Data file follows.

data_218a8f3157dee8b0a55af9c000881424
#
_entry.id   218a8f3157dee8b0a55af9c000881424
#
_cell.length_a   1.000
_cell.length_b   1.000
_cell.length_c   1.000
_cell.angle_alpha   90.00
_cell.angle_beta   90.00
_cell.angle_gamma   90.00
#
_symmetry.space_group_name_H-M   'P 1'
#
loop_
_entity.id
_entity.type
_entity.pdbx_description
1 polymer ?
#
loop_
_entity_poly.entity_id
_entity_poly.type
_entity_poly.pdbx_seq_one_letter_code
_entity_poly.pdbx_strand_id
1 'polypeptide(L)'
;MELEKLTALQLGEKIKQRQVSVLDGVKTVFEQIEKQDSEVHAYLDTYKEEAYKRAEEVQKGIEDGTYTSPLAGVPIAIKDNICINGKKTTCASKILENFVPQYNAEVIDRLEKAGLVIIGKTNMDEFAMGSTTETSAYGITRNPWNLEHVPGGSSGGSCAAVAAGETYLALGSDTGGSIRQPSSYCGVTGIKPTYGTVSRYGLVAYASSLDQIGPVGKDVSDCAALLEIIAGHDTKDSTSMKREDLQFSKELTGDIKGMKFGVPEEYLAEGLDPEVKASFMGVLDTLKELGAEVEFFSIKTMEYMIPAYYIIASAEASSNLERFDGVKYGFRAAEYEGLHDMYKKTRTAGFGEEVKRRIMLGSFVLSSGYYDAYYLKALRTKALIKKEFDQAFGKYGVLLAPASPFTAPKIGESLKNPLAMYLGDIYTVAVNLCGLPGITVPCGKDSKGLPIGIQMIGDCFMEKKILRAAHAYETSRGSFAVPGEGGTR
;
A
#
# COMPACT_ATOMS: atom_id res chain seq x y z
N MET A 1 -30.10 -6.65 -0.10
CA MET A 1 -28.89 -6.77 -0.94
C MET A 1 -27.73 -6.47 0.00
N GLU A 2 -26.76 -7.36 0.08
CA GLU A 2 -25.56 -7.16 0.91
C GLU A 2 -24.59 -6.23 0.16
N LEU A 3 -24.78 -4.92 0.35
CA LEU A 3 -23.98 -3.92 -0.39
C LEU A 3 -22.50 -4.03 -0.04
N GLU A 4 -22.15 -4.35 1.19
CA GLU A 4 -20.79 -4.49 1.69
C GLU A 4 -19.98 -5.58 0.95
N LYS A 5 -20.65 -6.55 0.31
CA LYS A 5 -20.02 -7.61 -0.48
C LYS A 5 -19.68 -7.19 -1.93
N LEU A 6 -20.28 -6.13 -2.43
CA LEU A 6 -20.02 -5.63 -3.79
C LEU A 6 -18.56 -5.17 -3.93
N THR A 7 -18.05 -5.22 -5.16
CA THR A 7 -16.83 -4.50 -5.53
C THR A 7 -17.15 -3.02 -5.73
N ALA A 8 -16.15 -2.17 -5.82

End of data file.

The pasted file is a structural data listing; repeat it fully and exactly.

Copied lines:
data_218a8f3157dee8b0a55af9c000881424
#
_entry.id   218a8f3157dee8b0a55af9c000881424
#
_cell.length_a   1.000
_cell.length_b   1.000
_cell.length_c   1.000
_cell.angle_alpha   90.00
_cell.angle_beta   90.00
_cell.angle_gamma   90.00
#
_symmetry.space_group_name_H-M   'P 1'
#
loop_
_entity.id
_entity.type
_entity.pdbx_description
1 polymer ?
#
loop_
_entity_poly.entity_id
_entity_poly.type
_entity_poly.pdbx_seq_one_letter_code
_entity_poly.pdbx_strand_id
1 'polypeptide(L)'
;MELEKLTALQLGEKIKQRQVSVLDGVKTVFEQIEKQDSEVHAYLDTYKEEAYKRAEEVQKGIEDGTYTSPLAGVPIAIKDNICINGKKTTCASKILENFVPQYNAEVIDRLEKAGLVIIGKTNMDEFAMGSTTETSAYGITRNPWNLEHVPGGSSGGSCAAVAAGETYLALGSDTGGSIRQPSSYCGVTGIKPTYGTVSRYGLVAYASSLDQIGPVGKDVSDCAALLEIIAGHDTKDSTSMKREDLQFSKELTGDIKGMKFGVPEEYLAEGLDPEVKASFMGVLDTLKELGAEVEFFSIKTMEYMIPAYYIIASAEASSNLERFDGVKYGFRAAEYEGLHDMYKKTRTAGFGEEVKRRIMLGSFVLSSGYYDAYYLKALRTKALIKKEFDQAFGKYGVLLAPASPFTAPKIGESLKNPLAMYLGDIYTVAVNLCGLPGITVPCGKDSKGLPIGIQMIGDCFMEKKILRAAHAYETSRGSFAVPGEGGTR
;
A
#
# COMPACT_ATOMS: atom_id res chain seq x y z
N MET A 1 -30.10 -6.65 -0.10
CA MET A 1 -28.89 -6.77 -0.94
C MET A 1 -27.73 -6.47 0.00
N GLU A 2 -26.76 -7.36 0.08
CA GLU A 2 -25.56 -7.16 0.91
C GLU A 2 -24.59 -6.23 0.16
N LEU A 3 -24.78 -4.92 0.35
CA LEU A 3 -23.98 -3.92 -0.39
C LEU A 3 -22.50 -4.03 -0.04
N GLU A 4 -22.15 -4.35 1.19
CA GLU A 4 -20.79 -4.49 1.69
C GLU A 4 -19.98 -5.58 0.95
N LYS A 5 -20.65 -6.55 0.31
CA LYS A 5 -20.02 -7.61 -0.48
C LYS A 5 -19.68 -7.19 -1.93
N LEU A 6 -20.28 -6.13 -2.43
CA LEU A 6 -20.02 -5.63 -3.79
C LEU A 6 -18.56 -5.17 -3.93
N THR A 7 -18.05 -5.22 -5.16
CA THR A 7 -16.83 -4.50 -5.53
C THR A 7 -17.15 -3.02 -5.73
N ALA A 8 -16.15 -2.17 -5.82